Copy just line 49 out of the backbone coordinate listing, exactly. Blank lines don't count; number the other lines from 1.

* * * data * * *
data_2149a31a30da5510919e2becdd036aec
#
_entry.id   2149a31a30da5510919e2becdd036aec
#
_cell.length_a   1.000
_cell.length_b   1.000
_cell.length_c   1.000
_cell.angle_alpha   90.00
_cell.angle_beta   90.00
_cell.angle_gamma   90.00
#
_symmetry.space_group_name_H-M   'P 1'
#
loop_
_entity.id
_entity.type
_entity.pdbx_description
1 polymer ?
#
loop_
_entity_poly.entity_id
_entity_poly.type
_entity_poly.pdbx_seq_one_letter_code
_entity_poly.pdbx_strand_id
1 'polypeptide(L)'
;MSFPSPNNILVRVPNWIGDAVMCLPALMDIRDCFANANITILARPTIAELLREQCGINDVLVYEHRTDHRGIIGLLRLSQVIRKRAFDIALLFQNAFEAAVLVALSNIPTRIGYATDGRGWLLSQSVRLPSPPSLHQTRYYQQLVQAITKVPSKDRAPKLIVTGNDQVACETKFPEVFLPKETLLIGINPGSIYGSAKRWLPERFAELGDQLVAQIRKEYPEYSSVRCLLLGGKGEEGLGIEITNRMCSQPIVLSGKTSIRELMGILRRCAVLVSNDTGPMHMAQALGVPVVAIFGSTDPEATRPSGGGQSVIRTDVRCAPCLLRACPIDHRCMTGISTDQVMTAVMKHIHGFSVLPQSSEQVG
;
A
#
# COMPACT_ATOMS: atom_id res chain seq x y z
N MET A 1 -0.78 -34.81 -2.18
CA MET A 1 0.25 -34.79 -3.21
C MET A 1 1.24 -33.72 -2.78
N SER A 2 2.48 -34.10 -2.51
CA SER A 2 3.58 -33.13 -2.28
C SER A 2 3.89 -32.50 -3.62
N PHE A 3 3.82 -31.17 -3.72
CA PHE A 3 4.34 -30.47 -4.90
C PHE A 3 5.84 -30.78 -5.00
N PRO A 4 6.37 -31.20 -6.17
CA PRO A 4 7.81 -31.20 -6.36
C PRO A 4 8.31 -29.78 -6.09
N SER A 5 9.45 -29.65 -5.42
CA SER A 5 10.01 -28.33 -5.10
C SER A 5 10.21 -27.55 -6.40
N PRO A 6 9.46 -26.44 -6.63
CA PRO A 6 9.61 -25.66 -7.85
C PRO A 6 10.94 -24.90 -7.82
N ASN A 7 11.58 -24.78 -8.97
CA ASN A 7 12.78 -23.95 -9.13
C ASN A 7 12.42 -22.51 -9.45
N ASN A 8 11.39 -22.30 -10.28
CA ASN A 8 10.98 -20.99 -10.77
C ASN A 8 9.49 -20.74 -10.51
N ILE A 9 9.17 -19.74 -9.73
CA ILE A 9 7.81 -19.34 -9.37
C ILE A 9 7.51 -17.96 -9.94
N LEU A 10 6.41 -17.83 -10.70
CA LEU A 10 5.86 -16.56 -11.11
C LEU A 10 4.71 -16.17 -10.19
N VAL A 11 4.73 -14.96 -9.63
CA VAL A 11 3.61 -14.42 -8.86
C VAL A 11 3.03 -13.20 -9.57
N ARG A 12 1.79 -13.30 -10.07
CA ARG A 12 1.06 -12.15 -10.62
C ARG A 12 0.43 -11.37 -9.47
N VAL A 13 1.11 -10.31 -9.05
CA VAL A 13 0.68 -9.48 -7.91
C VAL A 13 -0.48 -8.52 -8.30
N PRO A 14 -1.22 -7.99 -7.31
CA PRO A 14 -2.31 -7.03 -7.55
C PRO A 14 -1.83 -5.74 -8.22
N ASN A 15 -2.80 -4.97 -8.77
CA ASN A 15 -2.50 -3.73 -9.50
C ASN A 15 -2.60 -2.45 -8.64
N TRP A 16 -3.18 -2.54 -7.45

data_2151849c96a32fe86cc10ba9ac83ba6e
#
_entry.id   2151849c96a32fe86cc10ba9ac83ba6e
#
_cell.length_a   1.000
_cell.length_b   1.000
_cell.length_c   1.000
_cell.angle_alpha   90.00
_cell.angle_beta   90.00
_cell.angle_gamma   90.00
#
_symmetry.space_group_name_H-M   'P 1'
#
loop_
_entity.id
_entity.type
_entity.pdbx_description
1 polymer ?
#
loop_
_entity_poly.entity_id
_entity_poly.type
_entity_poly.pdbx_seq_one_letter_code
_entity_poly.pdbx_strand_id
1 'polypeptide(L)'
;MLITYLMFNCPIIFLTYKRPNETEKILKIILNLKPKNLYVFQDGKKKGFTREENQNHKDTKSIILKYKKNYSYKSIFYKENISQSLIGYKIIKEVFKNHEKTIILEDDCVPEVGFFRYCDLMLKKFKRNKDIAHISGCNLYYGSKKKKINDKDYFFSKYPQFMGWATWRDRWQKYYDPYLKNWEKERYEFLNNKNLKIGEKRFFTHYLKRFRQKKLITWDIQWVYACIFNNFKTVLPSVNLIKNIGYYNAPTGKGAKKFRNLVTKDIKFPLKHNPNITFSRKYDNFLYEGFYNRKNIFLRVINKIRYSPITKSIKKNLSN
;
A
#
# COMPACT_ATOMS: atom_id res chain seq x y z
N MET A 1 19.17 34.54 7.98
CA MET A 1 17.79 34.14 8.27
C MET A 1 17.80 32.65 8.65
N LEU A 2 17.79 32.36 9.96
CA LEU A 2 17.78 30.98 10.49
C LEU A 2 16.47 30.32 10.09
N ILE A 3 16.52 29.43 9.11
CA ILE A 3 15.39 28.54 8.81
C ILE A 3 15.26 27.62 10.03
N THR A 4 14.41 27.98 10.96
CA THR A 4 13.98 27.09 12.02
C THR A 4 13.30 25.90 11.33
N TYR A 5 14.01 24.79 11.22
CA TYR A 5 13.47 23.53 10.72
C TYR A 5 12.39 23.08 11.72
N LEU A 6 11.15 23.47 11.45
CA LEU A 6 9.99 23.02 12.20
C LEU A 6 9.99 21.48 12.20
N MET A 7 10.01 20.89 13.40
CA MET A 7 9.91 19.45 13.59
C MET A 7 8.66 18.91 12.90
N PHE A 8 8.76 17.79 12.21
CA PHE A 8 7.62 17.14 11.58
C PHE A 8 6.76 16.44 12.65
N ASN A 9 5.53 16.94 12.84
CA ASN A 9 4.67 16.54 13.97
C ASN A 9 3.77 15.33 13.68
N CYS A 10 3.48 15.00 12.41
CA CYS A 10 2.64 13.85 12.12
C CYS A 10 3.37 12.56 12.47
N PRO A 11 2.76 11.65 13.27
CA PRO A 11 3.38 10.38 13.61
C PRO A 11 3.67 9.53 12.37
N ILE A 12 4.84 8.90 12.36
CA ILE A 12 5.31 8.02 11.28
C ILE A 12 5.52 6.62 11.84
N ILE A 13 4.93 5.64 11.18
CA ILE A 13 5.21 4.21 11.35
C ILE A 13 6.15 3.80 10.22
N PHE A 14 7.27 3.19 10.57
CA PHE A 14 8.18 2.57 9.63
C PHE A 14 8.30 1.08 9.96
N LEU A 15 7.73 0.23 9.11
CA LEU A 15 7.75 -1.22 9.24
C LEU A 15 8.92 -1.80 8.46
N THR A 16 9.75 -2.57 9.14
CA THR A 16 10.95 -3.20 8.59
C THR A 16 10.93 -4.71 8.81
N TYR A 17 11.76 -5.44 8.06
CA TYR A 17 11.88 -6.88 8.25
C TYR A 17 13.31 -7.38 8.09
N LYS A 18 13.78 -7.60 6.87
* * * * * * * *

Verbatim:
N ASN A 7 11.58 -24.78 -8.97